Bypass Valves in Pressure Independent Hydronic Systems

Contributed by Jason Tables from Belimo

The West Coast of the United States is known for being ahead of the curve when it comes to energy efficiency. California, Oregon, and Washington in particular, have more aggressive energy efficiency standards than most other parts of the country and the world. These states have implemented rigorous policies and regulations that promote energy efficiency, and the use of clean, renewable energy sources. Because of these measures, the West Coast is widely regarded as a leader in energy efficiency, often signaling policy changes that are eventually implemented in other regions of the country.

“The Seattle Energy Code is very progressive as they move away from all fossil fuels,” says Ken Duncan, Belimo District Sales Manager for Washington, Idaho, and Alaska. “The Seattle code prohibits the use of traditional gas-fired boilers in commercial buildings, so the typical mechanical HVAC hydronic systems are beginning to utilize heat pumps and heat recovery chillers to heat and cool buildings. This is a completely different style of hydronic heating system, and it requires properly sized and selected control valves to have a trouble-free mechanical system.”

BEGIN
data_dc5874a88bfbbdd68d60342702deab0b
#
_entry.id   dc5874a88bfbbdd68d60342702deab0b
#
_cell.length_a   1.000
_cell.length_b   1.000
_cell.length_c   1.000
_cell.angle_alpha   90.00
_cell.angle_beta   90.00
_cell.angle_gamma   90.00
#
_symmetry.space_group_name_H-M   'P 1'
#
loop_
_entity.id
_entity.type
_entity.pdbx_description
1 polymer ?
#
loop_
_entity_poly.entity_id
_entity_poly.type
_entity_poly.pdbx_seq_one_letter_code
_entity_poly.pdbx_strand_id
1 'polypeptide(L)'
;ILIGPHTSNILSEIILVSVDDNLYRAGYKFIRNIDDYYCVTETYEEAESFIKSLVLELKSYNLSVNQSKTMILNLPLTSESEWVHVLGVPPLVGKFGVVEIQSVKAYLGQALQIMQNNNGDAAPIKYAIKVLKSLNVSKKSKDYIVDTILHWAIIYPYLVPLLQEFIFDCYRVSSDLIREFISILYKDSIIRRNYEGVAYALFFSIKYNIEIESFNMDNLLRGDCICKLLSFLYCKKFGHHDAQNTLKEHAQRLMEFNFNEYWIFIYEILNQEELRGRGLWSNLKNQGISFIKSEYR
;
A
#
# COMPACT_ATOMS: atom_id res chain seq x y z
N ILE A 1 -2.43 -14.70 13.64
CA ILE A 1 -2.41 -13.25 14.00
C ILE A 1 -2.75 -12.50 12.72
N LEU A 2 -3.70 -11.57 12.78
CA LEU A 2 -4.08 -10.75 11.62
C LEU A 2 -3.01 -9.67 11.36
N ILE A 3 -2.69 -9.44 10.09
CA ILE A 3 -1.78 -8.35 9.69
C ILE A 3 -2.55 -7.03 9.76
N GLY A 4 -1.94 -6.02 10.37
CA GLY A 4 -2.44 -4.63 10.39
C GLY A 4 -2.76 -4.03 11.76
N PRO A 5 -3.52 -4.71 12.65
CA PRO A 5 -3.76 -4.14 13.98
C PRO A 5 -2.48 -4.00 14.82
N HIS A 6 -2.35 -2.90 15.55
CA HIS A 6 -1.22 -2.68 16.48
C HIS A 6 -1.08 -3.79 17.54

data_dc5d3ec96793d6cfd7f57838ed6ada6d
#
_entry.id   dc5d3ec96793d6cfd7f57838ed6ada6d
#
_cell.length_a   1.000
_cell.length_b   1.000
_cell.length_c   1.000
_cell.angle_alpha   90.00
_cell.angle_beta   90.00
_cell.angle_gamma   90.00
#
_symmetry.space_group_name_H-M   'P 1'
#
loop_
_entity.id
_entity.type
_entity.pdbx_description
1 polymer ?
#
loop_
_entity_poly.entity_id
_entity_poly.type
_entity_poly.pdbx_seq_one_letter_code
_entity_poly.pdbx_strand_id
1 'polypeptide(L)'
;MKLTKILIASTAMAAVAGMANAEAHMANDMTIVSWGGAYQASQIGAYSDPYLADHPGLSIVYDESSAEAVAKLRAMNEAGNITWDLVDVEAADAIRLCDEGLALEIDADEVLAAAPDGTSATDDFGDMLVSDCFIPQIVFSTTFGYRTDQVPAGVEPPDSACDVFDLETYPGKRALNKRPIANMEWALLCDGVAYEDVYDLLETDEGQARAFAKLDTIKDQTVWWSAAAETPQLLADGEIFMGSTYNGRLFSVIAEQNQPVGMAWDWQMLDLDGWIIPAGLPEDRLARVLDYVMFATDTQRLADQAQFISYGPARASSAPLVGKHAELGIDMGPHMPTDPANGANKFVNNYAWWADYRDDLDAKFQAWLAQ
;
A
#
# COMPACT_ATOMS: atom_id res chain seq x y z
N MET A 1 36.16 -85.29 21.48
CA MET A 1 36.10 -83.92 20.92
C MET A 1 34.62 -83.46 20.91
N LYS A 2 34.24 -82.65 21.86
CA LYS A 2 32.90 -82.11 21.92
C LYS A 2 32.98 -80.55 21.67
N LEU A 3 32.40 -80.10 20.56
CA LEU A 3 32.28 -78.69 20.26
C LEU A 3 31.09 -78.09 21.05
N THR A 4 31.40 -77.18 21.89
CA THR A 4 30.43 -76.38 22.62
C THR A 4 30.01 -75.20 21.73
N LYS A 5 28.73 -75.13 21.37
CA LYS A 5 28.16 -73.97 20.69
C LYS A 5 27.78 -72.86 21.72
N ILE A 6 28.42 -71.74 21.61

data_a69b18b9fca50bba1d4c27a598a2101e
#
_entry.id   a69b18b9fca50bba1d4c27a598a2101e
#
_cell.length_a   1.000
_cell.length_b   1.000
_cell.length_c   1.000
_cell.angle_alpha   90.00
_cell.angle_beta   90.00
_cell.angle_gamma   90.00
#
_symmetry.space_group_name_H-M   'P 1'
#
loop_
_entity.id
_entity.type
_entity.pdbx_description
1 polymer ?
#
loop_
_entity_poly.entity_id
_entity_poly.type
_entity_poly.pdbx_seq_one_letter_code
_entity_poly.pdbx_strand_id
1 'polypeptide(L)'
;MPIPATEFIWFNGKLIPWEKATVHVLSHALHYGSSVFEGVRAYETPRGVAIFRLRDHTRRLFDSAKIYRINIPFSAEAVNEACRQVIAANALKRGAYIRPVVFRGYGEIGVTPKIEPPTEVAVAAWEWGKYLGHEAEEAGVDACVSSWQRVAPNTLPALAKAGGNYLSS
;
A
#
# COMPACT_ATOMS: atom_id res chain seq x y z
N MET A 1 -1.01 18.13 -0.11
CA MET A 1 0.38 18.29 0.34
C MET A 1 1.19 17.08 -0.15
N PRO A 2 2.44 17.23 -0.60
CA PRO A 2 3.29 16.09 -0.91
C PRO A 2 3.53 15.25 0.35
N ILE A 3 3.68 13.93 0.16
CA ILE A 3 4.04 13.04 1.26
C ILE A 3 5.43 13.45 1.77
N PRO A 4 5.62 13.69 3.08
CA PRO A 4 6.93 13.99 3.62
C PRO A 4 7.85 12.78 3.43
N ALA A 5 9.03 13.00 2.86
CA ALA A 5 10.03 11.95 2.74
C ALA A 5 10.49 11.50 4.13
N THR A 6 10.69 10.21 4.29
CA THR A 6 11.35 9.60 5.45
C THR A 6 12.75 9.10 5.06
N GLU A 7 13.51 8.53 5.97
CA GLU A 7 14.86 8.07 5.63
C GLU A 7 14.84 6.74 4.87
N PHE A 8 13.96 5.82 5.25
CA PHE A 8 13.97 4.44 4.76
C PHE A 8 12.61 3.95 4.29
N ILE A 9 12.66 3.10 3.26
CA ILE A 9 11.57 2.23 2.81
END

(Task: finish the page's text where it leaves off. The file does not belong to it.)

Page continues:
Because of these stringent rules, the industry is largely moving towards pressure independent systems, “without any 3-way valves in any of the piping,” and “at least one or two bypass valves in the system to maintain minimum flow,” Ken explains.